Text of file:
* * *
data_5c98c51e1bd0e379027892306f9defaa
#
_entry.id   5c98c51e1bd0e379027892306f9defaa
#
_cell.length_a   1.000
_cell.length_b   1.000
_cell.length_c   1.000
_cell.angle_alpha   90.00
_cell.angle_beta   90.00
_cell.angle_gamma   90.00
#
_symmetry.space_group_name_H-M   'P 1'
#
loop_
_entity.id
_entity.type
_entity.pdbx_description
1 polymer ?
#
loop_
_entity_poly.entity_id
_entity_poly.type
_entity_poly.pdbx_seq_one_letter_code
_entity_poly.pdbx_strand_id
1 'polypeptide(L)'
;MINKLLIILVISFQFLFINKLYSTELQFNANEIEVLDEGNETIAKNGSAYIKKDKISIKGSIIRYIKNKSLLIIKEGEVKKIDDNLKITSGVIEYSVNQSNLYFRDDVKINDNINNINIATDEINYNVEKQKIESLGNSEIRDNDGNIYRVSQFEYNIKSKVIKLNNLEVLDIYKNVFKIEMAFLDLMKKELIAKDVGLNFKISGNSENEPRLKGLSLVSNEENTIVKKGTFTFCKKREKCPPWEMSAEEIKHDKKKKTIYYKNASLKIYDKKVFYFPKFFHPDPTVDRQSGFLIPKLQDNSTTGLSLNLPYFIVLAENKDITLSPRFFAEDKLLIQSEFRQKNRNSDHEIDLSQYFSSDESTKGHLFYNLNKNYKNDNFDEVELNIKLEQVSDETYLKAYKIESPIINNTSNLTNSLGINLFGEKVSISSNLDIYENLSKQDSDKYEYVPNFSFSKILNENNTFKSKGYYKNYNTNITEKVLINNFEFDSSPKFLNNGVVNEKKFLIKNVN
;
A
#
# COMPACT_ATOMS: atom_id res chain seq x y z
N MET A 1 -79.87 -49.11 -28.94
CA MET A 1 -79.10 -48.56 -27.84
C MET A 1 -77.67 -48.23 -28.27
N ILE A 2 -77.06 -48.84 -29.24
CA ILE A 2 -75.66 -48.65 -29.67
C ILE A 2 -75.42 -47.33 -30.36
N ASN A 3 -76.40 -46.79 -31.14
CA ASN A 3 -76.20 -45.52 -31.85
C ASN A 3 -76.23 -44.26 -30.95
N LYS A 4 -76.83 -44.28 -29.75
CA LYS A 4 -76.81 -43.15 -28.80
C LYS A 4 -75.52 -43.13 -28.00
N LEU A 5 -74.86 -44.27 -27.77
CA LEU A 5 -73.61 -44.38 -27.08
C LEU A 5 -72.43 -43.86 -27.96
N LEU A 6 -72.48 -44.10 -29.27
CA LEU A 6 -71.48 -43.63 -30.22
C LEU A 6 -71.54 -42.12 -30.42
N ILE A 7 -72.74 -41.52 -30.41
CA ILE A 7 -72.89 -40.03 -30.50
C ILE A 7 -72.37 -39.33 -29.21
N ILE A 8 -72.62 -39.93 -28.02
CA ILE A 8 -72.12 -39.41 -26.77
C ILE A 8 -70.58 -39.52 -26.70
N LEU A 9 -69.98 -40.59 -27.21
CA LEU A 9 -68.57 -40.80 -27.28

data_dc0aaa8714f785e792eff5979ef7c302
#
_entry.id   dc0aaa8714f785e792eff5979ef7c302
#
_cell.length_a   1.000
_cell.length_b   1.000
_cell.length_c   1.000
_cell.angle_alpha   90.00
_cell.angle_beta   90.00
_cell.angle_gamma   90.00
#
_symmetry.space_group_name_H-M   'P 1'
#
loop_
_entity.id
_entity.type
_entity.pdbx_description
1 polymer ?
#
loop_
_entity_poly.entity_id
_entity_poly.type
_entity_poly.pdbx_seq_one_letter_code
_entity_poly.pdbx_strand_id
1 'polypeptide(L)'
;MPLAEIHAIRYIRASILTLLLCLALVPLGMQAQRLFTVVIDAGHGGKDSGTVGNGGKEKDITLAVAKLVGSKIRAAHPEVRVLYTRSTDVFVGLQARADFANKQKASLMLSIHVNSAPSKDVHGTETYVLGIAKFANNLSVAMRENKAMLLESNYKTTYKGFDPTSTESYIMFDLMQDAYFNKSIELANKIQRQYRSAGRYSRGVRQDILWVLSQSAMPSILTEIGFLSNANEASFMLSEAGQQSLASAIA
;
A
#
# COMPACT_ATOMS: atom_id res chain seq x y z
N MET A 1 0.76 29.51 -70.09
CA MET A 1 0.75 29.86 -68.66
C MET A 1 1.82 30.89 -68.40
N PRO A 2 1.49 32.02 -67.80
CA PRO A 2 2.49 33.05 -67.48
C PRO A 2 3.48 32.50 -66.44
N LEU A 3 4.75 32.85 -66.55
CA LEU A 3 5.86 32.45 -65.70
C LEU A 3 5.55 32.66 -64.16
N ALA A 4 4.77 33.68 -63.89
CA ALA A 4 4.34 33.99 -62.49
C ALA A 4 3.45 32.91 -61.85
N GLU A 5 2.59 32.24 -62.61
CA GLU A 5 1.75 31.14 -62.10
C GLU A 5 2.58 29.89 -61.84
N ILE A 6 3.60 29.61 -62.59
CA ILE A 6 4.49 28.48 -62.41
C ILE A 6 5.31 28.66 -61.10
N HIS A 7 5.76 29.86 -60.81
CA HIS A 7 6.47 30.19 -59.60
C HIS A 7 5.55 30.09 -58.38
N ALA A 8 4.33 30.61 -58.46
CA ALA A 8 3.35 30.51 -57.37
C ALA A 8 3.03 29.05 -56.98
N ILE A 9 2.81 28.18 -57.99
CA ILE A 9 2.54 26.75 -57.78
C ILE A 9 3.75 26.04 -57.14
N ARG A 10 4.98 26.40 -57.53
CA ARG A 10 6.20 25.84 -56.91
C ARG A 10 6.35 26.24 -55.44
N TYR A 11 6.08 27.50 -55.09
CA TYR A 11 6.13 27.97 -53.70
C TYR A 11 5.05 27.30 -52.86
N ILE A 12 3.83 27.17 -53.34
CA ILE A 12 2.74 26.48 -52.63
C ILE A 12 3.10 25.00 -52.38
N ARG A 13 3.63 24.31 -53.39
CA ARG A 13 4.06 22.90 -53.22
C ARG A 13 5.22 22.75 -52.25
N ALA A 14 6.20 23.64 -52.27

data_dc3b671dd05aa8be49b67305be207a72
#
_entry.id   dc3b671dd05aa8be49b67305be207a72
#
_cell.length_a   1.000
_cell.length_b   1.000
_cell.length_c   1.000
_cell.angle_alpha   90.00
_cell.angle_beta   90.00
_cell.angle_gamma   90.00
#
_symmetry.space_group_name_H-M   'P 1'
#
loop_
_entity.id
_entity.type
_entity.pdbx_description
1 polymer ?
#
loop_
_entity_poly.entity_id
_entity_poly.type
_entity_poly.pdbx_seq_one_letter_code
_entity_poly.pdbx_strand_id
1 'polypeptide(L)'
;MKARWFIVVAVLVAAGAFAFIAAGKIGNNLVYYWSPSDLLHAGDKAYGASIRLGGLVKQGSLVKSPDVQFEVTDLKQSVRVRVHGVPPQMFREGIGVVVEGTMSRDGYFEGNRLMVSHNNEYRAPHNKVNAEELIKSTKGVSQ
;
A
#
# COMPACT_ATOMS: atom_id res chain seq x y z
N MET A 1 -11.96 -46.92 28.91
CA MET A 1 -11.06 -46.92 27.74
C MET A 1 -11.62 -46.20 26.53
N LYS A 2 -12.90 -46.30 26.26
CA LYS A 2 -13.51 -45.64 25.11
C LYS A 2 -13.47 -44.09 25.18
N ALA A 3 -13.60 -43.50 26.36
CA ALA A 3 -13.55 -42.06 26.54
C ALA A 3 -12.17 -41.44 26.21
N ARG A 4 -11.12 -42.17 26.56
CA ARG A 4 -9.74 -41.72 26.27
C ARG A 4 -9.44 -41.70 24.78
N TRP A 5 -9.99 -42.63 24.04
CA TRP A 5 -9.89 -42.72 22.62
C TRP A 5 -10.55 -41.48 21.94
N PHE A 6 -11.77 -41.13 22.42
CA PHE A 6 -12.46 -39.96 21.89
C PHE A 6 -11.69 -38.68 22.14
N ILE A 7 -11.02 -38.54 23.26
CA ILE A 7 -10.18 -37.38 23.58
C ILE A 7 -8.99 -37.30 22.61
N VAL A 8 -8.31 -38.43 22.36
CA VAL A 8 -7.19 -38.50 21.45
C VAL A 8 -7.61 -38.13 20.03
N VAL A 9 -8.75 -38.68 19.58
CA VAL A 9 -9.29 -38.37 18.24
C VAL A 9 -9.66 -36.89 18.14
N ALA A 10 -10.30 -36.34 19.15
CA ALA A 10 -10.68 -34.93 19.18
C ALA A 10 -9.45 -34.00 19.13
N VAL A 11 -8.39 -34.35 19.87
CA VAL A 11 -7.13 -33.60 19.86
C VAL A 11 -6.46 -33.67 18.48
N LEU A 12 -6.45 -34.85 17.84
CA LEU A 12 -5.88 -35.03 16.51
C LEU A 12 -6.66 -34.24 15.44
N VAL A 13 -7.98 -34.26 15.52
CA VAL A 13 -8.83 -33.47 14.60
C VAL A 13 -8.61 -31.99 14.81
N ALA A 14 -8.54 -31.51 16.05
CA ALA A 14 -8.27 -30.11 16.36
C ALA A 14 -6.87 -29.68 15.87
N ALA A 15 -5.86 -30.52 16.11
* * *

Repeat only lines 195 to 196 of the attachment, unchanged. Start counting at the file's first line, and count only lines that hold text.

C VAL A 13 -8.61 -31.99 14.81
N ALA A 14 -8.54 -31.51 16.05